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How to gin up the Base: “Repeal and Replace” – again?

Posted on | May 21, 2018 | No Comments

Mike Magee

It’s been 11 months since Sen. John McCain (R-AZ) gave the thumbs down to repealing Obamacare. But get ready for another push at “Repeal and Replace!” That’s what’s circulating within the halls of Congress right now. This has little to do with over-riding the wishes of the majority of Americans, and more to do with riling up Trump’s base for the 2018 mid-terms.

Still the fire drill will once again require a mandatory push back. If there is any silver lining, it may be that accompanying polls will likely reveal that Americans are inching ever closer to a universal approach with “single payer/multi plan” efficiencies.

During the last attack on the popularly supported ACA, veteran Health Policy expert, James A. Morone, Ph.D., made an interesting argument for single payer health care in the NEJM. In proposing a sweeping change that would directly address “the American patchwork”, assert “the norms of communal decency”, promote planning and efficiency, and empower “a righteous band of reformers, deeply committed to a cause, pushing against all odds”, he did not sidestep higher taxes on the rich.

Rather he sold into them, presenting high taxes on the rich in return for universal health coverage as “on a short list of available policies designed to push back on inequality.”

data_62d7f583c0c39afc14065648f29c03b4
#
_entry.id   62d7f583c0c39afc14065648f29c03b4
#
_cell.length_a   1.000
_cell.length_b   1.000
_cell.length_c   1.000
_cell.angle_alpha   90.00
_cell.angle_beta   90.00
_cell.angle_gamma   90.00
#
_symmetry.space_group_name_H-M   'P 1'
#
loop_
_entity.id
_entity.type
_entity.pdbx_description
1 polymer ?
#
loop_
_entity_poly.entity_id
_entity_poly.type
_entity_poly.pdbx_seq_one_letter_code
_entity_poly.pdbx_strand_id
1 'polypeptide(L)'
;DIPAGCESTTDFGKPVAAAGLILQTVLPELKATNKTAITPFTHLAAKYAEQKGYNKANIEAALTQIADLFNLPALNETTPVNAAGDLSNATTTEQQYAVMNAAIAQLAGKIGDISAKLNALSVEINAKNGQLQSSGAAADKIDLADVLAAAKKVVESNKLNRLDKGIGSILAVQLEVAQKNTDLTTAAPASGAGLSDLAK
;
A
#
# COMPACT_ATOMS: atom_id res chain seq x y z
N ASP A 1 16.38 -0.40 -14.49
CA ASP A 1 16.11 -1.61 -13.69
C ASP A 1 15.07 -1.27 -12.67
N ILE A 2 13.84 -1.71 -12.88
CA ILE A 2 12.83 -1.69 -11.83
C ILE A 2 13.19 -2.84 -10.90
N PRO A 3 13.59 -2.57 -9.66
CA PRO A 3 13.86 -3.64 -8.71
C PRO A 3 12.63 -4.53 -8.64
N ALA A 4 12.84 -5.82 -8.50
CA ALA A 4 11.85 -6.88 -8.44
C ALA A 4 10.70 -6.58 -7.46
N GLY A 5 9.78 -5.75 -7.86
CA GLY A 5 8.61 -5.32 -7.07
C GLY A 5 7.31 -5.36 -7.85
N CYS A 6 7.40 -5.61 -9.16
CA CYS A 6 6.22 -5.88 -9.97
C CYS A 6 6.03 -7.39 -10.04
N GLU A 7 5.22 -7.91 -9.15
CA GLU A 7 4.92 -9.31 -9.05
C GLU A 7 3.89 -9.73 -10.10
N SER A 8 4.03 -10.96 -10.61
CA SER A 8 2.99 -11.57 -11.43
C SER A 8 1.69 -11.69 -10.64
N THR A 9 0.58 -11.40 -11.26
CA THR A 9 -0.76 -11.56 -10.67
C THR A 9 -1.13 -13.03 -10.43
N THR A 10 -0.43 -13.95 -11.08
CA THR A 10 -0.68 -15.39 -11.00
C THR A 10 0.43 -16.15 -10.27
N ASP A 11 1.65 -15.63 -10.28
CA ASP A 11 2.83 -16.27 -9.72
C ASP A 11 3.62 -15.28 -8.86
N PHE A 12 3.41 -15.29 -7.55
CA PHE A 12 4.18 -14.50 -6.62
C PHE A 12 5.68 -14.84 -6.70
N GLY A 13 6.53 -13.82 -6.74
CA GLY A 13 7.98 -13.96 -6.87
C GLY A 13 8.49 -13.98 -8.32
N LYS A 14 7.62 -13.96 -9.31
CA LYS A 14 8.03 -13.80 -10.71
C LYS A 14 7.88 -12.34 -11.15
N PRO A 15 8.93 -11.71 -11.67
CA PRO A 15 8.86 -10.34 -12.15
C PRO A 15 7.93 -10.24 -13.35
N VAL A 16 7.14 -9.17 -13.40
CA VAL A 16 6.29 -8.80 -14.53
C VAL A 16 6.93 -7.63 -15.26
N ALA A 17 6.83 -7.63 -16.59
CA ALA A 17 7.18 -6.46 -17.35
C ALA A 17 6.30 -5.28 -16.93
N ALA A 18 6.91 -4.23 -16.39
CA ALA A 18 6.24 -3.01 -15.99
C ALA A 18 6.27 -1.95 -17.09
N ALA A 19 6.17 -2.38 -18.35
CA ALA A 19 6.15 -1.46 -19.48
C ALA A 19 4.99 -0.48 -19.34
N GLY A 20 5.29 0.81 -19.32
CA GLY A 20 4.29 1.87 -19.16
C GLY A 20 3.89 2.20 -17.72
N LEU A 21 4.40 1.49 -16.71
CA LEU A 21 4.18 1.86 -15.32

His argument boiled down to the fact that a central element to the populist anger that helped to elect Trump was our remarkable income inequality. In roughly a half-century, our separation between rich and poor that used to mirror France and Japan, now aligns with Mexico and Brazil.

Our top 1% controls roughly 40% of all wealth, while the bottom 90% manages a paltry 23%. If you’re a white family in America, you were born lucky. On average, your family is about 10 times as wealthy as your black family counterpart.

But what about taxes, and distrust of “Big Government?” Morone reminded us that major policy changes can, and have, flipped on a dime in the past. As he wrote, “Disruptive populism ended past American gilded ages, and it shows signs of challenging the current one.” With better health delivery, and more equality and social justice, we might also redirect the course of American politics and American politicians.

What Trump and his Congressional enablers are doing is fairly transparent – they are intentionally undermining the two critical pillars of American society, truth and trust. The rehashing of “repeal and replace” force one more look in the mirror for all Americans trapped within an epic American struggle over how to topple the health care status-quo, a Medical-Industrial Complex controlled and directed by members of the 1%.

The outcome hangs on whether we – the citizens – are able to discern fact from fiction.

The key question for health reform and for the future of America: Do we trust our own government to assure each of its citizens have the right to “life, liberty, and the pursuit of happiness.”

So if we must, let each of us repeat once again the principles that define why universality through a simplified, single payer methodology makes common sense for Americans today:

Universality: Health coverage is a right of citizenship.

Public Administration: Administration of basic health coverage is organized in the most cost-efficient manner possible with central oversight by the government.

Local Control of Delivery: The actual delivery of services is provided by health professionals and hospitals at the local and state levels.

Health Planning a Priority: Creating healthy populations is a high priority on the federal and state levels.

Transparency: Providers submit bills. Government ensures payment of bills. Patients focus on wellness or recovery.

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